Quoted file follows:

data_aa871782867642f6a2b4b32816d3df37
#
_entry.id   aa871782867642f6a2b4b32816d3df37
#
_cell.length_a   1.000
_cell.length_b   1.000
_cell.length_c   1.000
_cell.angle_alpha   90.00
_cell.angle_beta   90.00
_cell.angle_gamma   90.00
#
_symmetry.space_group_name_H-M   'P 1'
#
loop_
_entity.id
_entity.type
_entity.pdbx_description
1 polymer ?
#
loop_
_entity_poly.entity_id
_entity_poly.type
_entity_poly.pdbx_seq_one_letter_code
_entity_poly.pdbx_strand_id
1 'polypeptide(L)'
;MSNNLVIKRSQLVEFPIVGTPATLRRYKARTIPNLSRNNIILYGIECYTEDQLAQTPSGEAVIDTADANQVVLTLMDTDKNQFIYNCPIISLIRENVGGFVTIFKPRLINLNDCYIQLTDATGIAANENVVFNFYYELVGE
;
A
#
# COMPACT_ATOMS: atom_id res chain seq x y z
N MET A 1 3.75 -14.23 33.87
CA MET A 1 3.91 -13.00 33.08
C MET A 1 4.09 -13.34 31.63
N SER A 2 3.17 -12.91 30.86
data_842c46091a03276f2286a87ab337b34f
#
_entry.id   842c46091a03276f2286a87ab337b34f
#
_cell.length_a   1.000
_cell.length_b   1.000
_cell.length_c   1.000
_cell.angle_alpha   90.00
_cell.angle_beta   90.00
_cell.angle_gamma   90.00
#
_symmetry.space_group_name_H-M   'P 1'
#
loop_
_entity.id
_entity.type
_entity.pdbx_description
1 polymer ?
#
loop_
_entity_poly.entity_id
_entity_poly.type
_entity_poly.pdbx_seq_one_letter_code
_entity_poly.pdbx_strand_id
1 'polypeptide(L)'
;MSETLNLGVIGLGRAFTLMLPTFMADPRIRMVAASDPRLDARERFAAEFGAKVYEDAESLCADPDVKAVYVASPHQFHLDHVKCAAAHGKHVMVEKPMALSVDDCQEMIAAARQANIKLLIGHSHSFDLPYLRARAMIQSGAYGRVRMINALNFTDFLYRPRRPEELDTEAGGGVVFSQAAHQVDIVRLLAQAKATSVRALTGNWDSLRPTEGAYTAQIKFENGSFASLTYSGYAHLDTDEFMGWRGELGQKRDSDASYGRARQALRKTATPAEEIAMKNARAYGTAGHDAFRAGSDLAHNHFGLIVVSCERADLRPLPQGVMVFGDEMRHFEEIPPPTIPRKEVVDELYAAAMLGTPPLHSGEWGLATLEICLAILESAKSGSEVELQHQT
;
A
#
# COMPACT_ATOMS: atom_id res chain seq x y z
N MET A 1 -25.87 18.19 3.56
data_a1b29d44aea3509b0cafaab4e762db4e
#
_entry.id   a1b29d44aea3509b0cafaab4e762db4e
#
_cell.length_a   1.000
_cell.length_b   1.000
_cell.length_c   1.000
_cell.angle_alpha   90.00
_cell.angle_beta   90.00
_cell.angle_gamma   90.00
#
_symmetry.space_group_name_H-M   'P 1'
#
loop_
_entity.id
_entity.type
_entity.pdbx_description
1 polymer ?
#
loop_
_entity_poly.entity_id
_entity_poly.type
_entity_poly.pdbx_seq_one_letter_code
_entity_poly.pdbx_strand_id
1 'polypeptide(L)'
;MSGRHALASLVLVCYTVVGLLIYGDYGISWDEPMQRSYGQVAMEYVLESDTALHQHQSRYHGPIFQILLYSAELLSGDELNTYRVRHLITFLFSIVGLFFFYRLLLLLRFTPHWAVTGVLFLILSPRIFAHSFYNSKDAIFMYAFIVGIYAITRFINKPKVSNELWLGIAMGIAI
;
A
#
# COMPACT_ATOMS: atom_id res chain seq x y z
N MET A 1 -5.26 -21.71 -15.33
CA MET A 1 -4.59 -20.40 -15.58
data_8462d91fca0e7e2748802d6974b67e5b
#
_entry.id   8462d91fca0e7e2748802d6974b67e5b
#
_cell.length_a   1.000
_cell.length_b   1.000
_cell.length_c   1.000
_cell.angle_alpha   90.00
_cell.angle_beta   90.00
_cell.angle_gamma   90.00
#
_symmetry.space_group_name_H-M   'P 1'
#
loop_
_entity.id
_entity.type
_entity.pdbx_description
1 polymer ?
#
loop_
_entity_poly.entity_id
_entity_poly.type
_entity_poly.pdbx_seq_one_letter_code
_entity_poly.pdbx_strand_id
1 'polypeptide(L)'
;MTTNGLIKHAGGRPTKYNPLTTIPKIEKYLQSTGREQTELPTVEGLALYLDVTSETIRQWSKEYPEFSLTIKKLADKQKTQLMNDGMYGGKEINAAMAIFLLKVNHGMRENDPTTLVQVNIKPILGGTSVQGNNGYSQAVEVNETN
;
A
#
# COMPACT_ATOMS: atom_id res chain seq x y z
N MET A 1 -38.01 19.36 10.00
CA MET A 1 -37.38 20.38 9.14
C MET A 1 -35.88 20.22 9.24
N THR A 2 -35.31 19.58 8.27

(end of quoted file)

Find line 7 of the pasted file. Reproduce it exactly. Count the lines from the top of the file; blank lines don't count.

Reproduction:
_cell.length_c   1.000